Women and War featuring Nimmi Gowrinathan

WOMEN AND WAR featuring Nimmi Gowrinathan
October 23, 2014, TCC 350 | 7-9 PM
RSVP: http://bit.ly/1sZr3Mt

Join us for this talk on women and war zones. While women are often framed as victims in war zones, they are often also political actors, occupying a variety of roles in violent spaces. Women are by and large disproportionately impacted by the fallout of war (displacement, militarization, and rape). These experiences shape women in marginalized communities in distinct ways. In Sri Lanka, Pakistan, Afghanistan and elsewhere, lived experiences with violence often shape the politics of women, forcing us to recognize that women can be both victims and agents in complex conflicts around the world.

More: http://bit.ly/1053eXQ

Co-Sponsored by the Levan Institute for Humanities and Ethics, the Office of Religious Life, and USC Spectrum

Exploring China: Legal, Regulatory and Cultural Aspects

International Regulatory Science Symposium
Exploring China: Legal, Regulatory and Cultural Aspects
 
Don’t miss this unique opportunity to hear from the leaders in China Biomedical industry!
 
China poses both enormous economic potential and uncertain business risk for the biomedical industry that would like to tap into its expanding economy, aging population and growing talent pool.  Its rapid rise in GDP, establishment of social infrastructure, and efforts to incentivize domestic R&D continue to attract companies to invest in the market and explore opportunities amidst rapidly changing environment.
 
This one-day symposium will feature speakers from industry, academia, and government to present current developments, issues, and challenges facing the biomedical industry in China.
 
Agenda Highlights:
China’s Role in Biomedical Industry: Past, Present, and Future 
Medical Device Regulation 
Health System and Policy
Medical Insurance Systems in China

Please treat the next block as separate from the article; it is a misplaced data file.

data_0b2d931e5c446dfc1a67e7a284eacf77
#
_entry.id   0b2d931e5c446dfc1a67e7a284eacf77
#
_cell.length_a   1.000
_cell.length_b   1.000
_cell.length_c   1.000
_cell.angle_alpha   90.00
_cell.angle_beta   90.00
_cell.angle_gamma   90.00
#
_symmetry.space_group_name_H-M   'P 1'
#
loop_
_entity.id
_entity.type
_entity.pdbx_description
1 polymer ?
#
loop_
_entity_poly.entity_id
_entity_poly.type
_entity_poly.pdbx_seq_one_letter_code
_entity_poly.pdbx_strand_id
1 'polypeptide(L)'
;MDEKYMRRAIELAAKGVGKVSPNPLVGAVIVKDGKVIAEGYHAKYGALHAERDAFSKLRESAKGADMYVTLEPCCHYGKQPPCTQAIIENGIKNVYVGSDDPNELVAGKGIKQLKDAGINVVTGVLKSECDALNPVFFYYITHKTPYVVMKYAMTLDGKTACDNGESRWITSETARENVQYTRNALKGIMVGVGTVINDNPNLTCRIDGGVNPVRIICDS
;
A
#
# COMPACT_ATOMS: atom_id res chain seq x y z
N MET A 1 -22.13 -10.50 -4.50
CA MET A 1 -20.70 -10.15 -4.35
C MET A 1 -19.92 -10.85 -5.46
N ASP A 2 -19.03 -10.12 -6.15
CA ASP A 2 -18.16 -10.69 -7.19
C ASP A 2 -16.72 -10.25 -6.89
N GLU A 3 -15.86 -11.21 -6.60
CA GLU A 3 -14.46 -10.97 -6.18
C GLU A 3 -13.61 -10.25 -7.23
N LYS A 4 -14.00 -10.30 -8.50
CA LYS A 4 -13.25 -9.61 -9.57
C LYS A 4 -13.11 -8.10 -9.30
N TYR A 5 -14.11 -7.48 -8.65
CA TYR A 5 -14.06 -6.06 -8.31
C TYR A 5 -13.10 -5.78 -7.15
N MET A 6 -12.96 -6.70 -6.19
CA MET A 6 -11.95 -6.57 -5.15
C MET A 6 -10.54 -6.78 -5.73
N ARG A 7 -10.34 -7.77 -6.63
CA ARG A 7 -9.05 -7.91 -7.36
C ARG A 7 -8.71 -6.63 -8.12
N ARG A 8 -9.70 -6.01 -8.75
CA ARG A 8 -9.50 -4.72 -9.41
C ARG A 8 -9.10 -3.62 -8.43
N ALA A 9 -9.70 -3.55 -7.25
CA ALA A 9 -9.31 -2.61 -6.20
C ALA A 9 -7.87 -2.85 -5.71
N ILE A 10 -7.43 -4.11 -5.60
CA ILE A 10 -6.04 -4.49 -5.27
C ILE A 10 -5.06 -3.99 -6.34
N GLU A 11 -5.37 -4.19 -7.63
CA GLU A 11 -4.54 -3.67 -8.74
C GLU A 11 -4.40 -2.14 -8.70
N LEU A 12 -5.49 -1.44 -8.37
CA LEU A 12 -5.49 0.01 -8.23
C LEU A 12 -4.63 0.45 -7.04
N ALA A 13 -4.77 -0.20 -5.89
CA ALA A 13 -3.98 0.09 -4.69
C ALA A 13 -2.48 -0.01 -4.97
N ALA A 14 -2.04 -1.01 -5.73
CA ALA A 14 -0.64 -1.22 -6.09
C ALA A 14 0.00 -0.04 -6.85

Medical Device Evaluation
Innovation and Start-ups 
Practical Aspects of Chinese Law 
Intellectual Property Considerations
 
Featured speakers include:
Dan Harris, JD, Harris Moure, Seattle, Washington
Helen Niu, MD, PhD, Head, Senior Director, China Clinical Development of Allergan, Beijing, China
Annie Yin, DBA, Regulatory Affairs Director, Medtronic Inc., Beijing, China
Click here for speakers’ bios
 
Who should attend:
Biomedical and Medtech industry professionals and executives
Faculty, students, and staff interested in learning about this exciting field
 
We look forward to welcoming you on November 1st!

DOD NDSEG Fellowship Information Session

Want to know more about the DOD NDSEG Fellowship?
Information session for USC students with Rachel Levitin, NDSEG Program Manager
Wednesday, October 15, 2014, 2:00-3:30 PM
Tutor Campus Center, TCC 227
RSVP: anbrgfel@usc.edu
DOD NDSEG is for U.S. citizens & nationals in sciences & engineering disciplines
The National Defense Science and Engineering Graduate (NDSEG) Fellowship program is open to applicants who are citizens or nationals of the United States. Students must be enrolled in their final year of undergraduate studies, or have completed less than two full-time years of graduate study in the discipline in which they are applying. The NDSEG funds applicants who will pursue a doctoral degree in one of the following disciplines: